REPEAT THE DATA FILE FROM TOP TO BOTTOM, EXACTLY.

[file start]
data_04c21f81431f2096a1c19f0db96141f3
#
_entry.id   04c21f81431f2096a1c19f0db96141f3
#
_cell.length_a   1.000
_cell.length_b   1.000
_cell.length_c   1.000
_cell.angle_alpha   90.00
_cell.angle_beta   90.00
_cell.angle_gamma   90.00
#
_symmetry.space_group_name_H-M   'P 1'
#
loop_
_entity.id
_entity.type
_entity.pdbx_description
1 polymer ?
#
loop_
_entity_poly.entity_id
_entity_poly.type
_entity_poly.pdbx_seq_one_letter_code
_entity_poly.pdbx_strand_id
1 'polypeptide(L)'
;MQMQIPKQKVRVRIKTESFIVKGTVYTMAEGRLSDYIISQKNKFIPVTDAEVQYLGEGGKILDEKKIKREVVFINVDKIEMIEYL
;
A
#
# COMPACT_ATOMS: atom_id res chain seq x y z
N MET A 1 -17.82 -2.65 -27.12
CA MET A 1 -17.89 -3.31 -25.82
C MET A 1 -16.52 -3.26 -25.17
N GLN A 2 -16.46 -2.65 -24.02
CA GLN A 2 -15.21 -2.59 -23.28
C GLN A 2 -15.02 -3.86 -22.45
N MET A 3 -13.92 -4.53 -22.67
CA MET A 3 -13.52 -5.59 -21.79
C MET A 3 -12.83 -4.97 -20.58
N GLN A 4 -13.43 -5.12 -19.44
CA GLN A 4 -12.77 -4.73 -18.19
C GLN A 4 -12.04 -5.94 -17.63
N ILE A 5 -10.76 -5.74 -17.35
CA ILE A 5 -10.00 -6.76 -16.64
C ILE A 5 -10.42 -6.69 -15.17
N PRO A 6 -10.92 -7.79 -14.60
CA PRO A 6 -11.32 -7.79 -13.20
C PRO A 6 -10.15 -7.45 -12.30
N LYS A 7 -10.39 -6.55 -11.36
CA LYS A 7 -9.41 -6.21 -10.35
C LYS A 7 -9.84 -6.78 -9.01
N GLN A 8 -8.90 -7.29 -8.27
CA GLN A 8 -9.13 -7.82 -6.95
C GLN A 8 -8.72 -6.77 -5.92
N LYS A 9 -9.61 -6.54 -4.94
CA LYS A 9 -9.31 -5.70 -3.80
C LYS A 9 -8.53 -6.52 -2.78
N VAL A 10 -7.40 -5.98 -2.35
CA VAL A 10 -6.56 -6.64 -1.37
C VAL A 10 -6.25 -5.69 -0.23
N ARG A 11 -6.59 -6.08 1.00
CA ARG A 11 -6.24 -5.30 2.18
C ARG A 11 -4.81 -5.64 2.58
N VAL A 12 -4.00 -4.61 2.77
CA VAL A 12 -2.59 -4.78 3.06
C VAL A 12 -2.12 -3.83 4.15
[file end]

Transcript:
data_04c21f81431f2096a1c19f0db96141f3
#
_entry.id   04c21f81431f2096a1c19f0db96141f3
#
_cell.length_a   1.000
_cell.length_b   1.000
_cell.length_c   1.000
_cell.angle_alpha   90.00
_cell.angle_beta   90.00
_cell.angle_gamma   90.00
#
_symmetry.space_group_name_H-M   'P 1'
#
loop_
_entity.id
_entity.type
_entity.pdbx_description
1 polymer ?
#
loop_
_entity_poly.entity_id
_entity_poly.type
_entity_poly.pdbx_seq_one_letter_code
_entity_poly.pdbx_strand_id
1 'polypeptide(L)'
;MQMQIPKQKVRVRIKTESFIVKGTVYTMAEGRLSDYIISQKNKFIPVTDAEVQYLGEGGKILDEKKIKREVVFINVDKIEMIEYL
;
A
#
# COMPACT_ATOMS: atom_id res chain seq x y z
N MET A 1 -17.82 -2.65 -27.12
CA MET A 1 -17.89 -3.31 -25.82
C MET A 1 -16.52 -3.26 -25.17
N GLN A 2 -16.46 -2.65 -24.02
CA GLN A 2 -15.21 -2.59 -23.28
C GLN A 2 -15.02 -3.86 -22.45
N MET A 3 -13.92 -4.53 -22.67
CA MET A 3 -13.52 -5.59 -21.79
C MET A 3 -12.83 -4.97 -20.58
N GLN A 4 -13.43 -5.12 -19.44
CA GLN A 4 -12.77 -4.73 -18.19
C GLN A 4 -12.04 -5.94 -17.63
N ILE A 5 -10.76 -5.74 -17.35
CA ILE A 5 -10.00 -6.76 -16.64
C ILE A 5 -10.42 -6.69 -15.17
N PRO A 6 -10.92 -7.79 -14.60
CA PRO A 6 -11.32 -7.79 -13.20
C PRO A 6 -10.15 -7.45 -12.30
N LYS A 7 -10.39 -6.55 -11.36
CA LYS A 7 -9.41 -6.21 -10.35
C LYS A 7 -9.84 -6.78 -9.01
N GLN A 8 -8.90 -7.29 -8.27
CA GLN A 8 -9.13 -7.82 -6.95
C GLN A 8 -8.72 -6.77 -5.92
N LYS A 9 -9.61 -6.54 -4.94
CA LYS A 9 -9.31 -5.70 -3.80
C LYS A 9 -8.53 -6.52 -2.78
N VAL A 10 -7.40 -5.98 -2.35
CA VAL A 10 -6.56 -6.64 -1.37
C VAL A 10 -6.25 -5.69 -0.23
N ARG A 11 -6.59 -6.08 1.00
CA ARG A 11 -6.24 -5.30 2.18
C ARG A 11 -4.81 -5.64 2.58
N VAL A 12 -4.00 -4.61 2.77
CA VAL A 12 -2.59 -4.78 3.06
C VAL A 12 -2.12 -3.83 4.15